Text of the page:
Skills are required in many tasks that one faces throughout his or her career, education, or personal life. The ability to read and write proficiently are examples of necessary skills that many aspects of life require. Each person has various skills that he or she possesses to help him or her excel in the workforce or personal affairs. However, the roles of nurture, where skills and abilities are acquired through experience, and nature, where skills and abilities are acquired genetically, affect these skills that everyday people obtain. For example, I have a skill of playing soccer, but neither of my parents or grandparents played the sport, so I learned how to play primarily through the role of nurture, but the roles of nature also played a part in my success.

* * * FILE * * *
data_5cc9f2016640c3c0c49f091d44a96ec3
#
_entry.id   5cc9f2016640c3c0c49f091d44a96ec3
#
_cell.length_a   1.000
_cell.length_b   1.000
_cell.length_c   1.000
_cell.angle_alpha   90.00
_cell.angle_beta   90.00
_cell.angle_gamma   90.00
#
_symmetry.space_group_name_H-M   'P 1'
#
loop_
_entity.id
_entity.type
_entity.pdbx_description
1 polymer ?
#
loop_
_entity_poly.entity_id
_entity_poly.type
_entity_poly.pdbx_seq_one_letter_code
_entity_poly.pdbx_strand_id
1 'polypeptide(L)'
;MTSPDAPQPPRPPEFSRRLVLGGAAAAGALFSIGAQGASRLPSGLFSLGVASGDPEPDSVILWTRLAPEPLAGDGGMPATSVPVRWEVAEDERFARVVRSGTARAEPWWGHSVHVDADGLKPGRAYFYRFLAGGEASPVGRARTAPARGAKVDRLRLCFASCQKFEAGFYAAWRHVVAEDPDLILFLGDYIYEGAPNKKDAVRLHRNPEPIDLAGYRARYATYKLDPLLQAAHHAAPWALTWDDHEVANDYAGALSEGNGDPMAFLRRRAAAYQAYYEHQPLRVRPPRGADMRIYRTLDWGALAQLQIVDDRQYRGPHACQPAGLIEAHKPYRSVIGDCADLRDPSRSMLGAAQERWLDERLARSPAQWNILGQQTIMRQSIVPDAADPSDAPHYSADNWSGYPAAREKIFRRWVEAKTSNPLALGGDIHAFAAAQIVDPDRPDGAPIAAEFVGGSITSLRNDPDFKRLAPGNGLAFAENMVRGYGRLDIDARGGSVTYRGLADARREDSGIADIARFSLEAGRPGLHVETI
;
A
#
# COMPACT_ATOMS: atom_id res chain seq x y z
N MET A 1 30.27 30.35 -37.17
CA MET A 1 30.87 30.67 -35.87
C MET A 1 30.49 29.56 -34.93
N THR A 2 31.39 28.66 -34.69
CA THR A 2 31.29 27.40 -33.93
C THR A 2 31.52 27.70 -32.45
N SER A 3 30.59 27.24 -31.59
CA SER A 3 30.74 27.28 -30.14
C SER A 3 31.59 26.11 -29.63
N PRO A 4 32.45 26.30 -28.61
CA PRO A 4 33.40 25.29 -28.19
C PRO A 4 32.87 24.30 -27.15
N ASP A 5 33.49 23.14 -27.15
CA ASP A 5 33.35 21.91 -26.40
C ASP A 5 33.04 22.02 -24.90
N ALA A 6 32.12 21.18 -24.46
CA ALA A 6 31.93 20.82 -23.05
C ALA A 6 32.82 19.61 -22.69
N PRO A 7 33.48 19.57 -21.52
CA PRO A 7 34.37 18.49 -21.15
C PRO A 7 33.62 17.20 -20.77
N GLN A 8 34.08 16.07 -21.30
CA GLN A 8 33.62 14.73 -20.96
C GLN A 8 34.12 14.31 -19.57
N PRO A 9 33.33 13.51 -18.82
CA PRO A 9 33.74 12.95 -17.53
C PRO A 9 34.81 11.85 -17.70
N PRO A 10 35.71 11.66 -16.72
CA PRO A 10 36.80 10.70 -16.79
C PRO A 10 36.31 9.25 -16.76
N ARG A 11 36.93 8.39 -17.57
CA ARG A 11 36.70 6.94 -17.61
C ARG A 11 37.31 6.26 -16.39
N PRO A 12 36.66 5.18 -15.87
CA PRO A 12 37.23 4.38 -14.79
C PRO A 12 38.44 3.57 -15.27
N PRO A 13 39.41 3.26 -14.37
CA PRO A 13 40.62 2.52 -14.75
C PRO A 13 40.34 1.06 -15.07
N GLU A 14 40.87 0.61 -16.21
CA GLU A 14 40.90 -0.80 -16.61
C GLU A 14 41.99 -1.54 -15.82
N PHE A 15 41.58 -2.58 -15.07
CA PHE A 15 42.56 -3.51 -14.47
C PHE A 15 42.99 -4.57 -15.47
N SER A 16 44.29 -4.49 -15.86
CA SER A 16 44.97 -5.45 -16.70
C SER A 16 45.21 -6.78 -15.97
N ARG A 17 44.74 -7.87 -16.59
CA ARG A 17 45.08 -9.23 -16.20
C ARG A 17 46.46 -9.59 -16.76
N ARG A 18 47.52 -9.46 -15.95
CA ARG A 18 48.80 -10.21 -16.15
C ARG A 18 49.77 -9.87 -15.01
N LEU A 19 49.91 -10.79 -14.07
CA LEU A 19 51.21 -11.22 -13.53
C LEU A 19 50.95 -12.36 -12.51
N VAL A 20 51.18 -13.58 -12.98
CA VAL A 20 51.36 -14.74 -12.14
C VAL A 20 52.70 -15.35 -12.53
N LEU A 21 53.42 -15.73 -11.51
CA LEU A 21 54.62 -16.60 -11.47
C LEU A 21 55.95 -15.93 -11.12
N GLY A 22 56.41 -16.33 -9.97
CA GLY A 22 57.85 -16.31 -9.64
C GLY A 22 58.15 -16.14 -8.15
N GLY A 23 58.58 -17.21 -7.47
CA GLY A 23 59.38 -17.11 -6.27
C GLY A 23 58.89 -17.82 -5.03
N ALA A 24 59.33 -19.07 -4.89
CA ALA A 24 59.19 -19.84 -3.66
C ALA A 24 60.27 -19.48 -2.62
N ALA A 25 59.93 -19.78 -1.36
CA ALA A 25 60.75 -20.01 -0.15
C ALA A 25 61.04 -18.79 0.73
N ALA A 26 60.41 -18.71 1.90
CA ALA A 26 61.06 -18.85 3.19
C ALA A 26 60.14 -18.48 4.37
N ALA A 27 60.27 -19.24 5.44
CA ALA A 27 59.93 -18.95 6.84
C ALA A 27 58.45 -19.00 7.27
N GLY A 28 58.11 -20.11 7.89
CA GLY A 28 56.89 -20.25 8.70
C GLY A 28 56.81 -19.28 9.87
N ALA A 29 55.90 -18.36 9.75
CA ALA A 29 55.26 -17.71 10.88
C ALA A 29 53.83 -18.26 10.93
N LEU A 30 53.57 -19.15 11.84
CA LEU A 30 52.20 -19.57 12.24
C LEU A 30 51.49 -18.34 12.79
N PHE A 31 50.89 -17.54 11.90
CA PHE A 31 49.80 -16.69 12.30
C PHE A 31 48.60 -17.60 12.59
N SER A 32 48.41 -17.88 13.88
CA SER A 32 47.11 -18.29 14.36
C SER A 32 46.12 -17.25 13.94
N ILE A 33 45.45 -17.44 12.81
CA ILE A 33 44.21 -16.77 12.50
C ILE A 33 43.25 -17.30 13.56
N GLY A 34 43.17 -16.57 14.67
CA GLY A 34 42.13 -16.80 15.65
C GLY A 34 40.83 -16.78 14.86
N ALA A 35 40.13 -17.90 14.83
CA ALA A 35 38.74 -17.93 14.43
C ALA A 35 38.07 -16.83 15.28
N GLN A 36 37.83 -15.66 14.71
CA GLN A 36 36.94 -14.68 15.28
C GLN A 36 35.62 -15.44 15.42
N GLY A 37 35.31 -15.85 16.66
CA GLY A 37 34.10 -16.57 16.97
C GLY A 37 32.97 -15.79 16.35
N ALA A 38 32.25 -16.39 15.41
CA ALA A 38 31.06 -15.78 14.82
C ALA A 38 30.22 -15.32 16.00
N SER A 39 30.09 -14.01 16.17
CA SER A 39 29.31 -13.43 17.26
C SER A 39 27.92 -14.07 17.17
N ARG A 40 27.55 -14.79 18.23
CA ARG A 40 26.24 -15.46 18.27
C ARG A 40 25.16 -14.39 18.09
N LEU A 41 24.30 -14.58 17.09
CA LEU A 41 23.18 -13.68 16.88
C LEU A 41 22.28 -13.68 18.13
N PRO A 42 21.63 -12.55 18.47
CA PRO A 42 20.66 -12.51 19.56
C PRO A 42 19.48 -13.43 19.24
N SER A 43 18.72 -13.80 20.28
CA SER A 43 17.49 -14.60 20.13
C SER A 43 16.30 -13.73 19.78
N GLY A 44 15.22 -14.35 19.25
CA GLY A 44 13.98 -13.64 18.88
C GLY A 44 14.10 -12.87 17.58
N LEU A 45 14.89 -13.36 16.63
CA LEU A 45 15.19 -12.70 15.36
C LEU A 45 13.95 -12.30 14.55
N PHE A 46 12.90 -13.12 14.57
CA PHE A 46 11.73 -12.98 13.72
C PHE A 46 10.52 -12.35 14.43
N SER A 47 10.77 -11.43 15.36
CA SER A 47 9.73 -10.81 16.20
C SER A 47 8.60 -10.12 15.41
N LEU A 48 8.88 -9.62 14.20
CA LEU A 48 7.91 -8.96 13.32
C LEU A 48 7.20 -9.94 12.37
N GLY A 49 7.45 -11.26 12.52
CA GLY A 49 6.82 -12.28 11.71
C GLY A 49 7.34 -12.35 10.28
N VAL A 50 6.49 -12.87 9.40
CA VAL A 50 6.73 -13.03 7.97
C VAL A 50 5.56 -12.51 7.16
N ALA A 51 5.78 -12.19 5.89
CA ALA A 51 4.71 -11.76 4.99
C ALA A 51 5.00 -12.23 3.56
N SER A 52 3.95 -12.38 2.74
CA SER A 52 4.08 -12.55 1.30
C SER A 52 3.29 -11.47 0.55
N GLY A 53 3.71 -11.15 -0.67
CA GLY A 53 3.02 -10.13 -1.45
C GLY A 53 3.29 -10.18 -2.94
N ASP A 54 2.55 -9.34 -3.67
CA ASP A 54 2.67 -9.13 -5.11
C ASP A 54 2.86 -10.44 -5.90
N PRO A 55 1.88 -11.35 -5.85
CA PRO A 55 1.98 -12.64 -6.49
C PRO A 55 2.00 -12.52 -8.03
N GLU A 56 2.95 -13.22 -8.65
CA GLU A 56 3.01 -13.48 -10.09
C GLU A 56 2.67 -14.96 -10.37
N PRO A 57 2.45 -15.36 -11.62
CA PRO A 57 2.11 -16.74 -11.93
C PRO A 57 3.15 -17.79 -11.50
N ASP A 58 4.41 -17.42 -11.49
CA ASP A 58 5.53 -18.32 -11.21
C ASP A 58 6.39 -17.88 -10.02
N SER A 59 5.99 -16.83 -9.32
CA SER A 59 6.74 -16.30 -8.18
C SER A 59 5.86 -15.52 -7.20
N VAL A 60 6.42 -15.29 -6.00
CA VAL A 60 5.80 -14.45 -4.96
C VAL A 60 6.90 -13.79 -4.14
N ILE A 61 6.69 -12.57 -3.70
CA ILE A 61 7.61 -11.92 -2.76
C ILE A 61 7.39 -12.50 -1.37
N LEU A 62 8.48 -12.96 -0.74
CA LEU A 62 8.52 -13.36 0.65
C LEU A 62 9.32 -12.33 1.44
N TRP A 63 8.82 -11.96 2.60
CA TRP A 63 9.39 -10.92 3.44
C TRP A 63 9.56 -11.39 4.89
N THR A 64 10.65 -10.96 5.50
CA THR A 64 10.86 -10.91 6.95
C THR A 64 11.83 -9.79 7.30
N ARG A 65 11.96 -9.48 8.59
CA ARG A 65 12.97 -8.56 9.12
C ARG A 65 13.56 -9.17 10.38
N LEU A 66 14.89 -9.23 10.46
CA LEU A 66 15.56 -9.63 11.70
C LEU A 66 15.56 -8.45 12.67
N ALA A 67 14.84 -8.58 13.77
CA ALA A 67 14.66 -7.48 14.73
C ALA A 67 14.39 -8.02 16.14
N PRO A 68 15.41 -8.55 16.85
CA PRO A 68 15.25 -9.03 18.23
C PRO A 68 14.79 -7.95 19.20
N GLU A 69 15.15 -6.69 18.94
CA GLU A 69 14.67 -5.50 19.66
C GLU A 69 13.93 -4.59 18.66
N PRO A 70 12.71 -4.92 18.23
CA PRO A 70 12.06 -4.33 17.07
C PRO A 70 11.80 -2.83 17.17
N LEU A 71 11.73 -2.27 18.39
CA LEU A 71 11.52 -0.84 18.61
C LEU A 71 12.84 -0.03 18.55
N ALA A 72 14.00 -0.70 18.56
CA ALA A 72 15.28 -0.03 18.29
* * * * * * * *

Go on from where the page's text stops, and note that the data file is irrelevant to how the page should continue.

Toni Morrison, the first black women Nobel Prize winner, in her first novel, The Bluest Eye depicts the tragic condition of the blacks in racist America. It examines how the ideologies perpetuated by the dominant groups and adopted by the marginal groups influence the identity of the black women. Through the depictions of white beauty icons, Morrison’s black characters lose themselves to self-hatred. They try to obliterate their heritage, and eventually like Pecola Breedlove, the child protagonist, who yearns for blue eyes, has no recourse except madness. This assignment focusses on double consciousness and its devastating effects on Pecola.
In this case, Henry feels that Mark, his sister and little brother are trying to take all his parents attention away from him (Ruben,